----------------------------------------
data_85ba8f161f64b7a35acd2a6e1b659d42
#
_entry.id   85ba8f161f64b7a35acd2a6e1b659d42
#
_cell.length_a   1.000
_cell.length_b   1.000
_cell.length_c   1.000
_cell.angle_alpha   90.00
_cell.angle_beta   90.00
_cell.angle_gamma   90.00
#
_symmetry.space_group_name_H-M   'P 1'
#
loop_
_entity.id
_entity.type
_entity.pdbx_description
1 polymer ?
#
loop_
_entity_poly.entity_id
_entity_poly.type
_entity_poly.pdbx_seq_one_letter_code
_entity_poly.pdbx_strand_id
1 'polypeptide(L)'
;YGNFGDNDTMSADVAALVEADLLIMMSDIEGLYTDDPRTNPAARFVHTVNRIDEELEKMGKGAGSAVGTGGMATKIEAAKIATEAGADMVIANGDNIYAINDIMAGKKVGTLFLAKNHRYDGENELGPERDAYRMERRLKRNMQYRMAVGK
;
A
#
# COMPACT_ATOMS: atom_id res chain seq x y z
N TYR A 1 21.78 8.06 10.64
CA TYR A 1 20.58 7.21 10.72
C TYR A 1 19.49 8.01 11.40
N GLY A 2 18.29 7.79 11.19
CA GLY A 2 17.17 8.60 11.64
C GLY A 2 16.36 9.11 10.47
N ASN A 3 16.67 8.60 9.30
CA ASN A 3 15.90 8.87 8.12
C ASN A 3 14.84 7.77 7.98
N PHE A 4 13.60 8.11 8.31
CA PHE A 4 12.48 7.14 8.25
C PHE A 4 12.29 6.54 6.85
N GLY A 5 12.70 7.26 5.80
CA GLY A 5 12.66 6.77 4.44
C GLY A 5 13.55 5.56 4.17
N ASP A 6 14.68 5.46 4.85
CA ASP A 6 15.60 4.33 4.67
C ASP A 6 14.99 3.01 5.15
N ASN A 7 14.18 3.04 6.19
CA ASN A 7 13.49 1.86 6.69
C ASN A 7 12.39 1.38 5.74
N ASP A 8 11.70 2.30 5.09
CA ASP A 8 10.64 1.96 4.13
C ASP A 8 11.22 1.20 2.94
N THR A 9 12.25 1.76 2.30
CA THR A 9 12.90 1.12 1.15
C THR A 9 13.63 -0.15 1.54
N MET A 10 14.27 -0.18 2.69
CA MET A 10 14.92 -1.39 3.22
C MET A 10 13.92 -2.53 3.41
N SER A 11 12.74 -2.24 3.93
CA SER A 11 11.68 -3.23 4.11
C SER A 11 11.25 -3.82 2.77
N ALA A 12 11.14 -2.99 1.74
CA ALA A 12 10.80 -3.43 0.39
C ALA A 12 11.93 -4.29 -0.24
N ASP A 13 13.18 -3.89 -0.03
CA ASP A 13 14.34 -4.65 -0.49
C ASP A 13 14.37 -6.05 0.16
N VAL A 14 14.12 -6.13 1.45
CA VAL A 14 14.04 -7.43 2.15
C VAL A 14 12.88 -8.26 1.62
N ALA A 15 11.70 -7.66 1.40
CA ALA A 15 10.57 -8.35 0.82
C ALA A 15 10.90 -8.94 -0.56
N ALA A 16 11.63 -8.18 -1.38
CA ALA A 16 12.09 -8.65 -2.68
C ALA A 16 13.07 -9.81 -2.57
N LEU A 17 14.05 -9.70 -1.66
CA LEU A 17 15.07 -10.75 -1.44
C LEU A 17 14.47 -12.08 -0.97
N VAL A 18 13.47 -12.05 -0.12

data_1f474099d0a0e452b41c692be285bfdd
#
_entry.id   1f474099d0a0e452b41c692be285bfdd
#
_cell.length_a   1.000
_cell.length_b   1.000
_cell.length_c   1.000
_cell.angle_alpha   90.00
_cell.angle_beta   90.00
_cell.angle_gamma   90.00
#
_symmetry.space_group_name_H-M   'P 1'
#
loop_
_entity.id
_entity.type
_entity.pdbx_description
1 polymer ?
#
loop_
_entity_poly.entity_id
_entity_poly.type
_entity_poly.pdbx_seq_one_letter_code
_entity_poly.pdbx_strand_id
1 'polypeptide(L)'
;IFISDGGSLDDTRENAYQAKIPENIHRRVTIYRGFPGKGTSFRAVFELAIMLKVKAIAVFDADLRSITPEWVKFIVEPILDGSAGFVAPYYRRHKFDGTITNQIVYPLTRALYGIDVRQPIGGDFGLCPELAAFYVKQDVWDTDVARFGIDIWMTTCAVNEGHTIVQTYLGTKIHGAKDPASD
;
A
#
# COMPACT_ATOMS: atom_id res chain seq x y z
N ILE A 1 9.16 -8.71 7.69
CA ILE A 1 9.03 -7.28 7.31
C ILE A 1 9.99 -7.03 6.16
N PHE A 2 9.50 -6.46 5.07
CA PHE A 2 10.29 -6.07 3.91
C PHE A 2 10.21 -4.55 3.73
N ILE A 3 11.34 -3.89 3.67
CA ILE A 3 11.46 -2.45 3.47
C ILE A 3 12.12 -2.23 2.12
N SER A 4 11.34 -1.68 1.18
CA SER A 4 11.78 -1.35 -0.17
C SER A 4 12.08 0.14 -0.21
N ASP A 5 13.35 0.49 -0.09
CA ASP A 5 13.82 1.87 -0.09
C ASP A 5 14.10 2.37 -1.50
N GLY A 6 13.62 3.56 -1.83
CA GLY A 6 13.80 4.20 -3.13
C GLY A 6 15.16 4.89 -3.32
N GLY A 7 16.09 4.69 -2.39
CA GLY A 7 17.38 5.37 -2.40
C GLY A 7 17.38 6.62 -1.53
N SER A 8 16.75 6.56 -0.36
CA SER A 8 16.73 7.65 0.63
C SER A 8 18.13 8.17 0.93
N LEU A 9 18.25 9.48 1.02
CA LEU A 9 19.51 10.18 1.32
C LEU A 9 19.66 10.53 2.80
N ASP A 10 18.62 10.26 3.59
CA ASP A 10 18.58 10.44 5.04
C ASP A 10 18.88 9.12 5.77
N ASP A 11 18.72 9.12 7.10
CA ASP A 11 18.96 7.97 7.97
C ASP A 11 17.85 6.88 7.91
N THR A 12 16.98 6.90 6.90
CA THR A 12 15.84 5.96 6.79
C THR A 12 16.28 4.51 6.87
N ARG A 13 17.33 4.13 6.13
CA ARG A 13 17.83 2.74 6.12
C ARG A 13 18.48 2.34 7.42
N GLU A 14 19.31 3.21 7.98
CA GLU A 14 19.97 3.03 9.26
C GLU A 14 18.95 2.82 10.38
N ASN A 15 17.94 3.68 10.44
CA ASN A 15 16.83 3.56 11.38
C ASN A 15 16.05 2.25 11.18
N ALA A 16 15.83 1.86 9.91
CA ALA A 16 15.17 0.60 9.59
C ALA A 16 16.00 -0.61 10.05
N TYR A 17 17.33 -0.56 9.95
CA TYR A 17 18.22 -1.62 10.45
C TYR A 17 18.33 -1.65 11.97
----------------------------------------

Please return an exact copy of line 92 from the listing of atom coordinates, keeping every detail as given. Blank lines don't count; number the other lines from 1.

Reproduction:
_cell.angle_gamma   90.00